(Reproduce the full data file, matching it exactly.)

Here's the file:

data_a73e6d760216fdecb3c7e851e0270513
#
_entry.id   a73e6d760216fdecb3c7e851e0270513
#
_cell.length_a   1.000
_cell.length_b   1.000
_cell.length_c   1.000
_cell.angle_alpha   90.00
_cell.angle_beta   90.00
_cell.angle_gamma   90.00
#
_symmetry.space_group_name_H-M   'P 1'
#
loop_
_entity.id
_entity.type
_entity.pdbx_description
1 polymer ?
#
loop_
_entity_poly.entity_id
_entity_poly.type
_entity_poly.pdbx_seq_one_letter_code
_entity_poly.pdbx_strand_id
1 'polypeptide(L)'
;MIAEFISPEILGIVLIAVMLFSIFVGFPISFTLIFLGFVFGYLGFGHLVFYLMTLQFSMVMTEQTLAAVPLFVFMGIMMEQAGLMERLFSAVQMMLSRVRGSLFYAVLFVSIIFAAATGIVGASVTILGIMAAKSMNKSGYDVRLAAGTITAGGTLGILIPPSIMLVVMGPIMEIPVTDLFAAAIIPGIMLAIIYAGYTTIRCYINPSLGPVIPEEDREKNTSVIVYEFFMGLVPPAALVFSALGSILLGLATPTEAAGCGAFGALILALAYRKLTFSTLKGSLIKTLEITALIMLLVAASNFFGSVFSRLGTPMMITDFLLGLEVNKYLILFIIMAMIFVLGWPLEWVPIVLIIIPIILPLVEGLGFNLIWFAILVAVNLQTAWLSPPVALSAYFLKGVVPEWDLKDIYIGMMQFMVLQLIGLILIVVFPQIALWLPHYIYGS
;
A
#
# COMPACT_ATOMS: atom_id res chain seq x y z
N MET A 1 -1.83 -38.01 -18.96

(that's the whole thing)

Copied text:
data_a73e6d760216fdecb3c7e851e0270513
#
_entry.id   a73e6d760216fdecb3c7e851e0270513
#
_cell.length_a   1.000
_cell.length_b   1.000
_cell.length_c   1.000
_cell.angle_alpha   90.00
_cell.angle_beta   90.00
_cell.angle_gamma   90.00
#
_symmetry.space_group_name_H-M   'P 1'
#
loop_
_entity.id
_entity.type
_entity.pdbx_description
1 polymer ?
#
loop_
_entity_poly.entity_id
_entity_poly.type
_entity_poly.pdbx_seq_one_letter_code
_entity_poly.pdbx_strand_id
1 'polypeptide(L)'
;MIAEFISPEILGIVLIAVMLFSIFVGFPISFTLIFLGFVFGYLGFGHLVFYLMTLQFSMVMTEQTLAAVPLFVFMGIMMEQAGLMERLFSAVQMMLSRVRGSLFYAVLFVSIIFAAATGIVGASVTILGIMAAKSMNKSGYDVRLAAGTITAGGTLGILIPPSIMLVVMGPIMEIPVTDLFAAAIIPGIMLAIIYAGYTTIRCYINPSLGPVIPEEDREKNTSVIVYEFFMGLVPPAALVFSALGSILLGLATPTEAAGCGAFGALILALAYRKLTFSTLKGSLIKTLEITALIMLLVAASNFFGSVFSRLGTPMMITDFLLGLEVNKYLILFIIMAMIFVLGWPLEWVPIVLIIIPIILPLVEGLGFNLIWFAILVAVNLQTAWLSPPVALSAYFLKGVVPEWDLKDIYIGMMQFMVLQLIGLILIVVFPQIALWLPHYIYGS
;
A
#
# COMPACT_ATOMS: atom_id res chain seq x y z
N MET A 1 -1.83 -38.01 -18.96